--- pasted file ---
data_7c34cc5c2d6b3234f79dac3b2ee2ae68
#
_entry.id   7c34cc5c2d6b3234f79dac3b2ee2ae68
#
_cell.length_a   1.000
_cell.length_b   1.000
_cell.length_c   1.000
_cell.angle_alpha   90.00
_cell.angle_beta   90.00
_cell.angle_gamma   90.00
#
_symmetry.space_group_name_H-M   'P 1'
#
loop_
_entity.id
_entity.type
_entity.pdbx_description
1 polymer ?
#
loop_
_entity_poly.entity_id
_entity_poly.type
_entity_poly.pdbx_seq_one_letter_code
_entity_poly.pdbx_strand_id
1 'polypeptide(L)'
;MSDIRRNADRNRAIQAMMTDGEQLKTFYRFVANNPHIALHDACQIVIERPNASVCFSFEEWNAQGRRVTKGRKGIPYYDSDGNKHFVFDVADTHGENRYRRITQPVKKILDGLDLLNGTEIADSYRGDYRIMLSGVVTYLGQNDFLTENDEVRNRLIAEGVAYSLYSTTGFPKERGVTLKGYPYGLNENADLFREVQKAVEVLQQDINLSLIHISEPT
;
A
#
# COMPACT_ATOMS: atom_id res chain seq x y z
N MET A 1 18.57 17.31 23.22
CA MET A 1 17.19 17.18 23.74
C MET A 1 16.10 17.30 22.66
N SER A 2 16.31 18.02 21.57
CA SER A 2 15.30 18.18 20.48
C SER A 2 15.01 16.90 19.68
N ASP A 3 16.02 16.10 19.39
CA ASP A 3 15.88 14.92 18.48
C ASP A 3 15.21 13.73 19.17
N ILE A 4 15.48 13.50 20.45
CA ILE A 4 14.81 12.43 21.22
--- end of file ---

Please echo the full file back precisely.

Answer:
data_7c34cc5c2d6b3234f79dac3b2ee2ae68
#
_entry.id   7c34cc5c2d6b3234f79dac3b2ee2ae68
#
_cell.length_a   1.000
_cell.length_b   1.000
_cell.length_c   1.000
_cell.angle_alpha   90.00
_cell.angle_beta   90.00
_cell.angle_gamma   90.00
#
_symmetry.space_group_name_H-M   'P 1'
#
loop_
_entity.id
_entity.type
_entity.pdbx_description
1 polymer ?
#
loop_
_entity_poly.entity_id
_entity_poly.type
_entity_poly.pdbx_seq_one_letter_code
_entity_poly.pdbx_strand_id
1 'polypeptide(L)'
;MSDIRRNADRNRAIQAMMTDGEQLKTFYRFVANNPHIALHDACQIVIERPNASVCFSFEEWNAQGRRVTKGRKGIPYYDSDGNKHFVFDVADTHGENRYRRITQPVKKILDGLDLLNGTEIADSYRGDYRIMLSGVVTYLGQNDFLTENDEVRNRLIAEGVAYSLYSTTGFPKERGVTLKGYPYGLNENADLFREVQKAVEVLQQDINLSLIHISEPT
;
A
#
# COMPACT_ATOMS: atom_id res chain seq x y z
N MET A 1 18.57 17.31 23.22
CA MET A 1 17.19 17.18 23.74
C MET A 1 16.10 17.30 22.66
N SER A 2 16.31 18.02 21.57
CA SER A 2 15.30 18.18 20.48
C SER A 2 15.01 16.90 19.68
N ASP A 3 16.02 16.10 19.39
CA ASP A 3 15.88 14.92 18.48
C ASP A 3 15.21 13.73 19.17
N ILE A 4 15.48 13.50 20.45
CA ILE A 4 14.81 12.43 21.22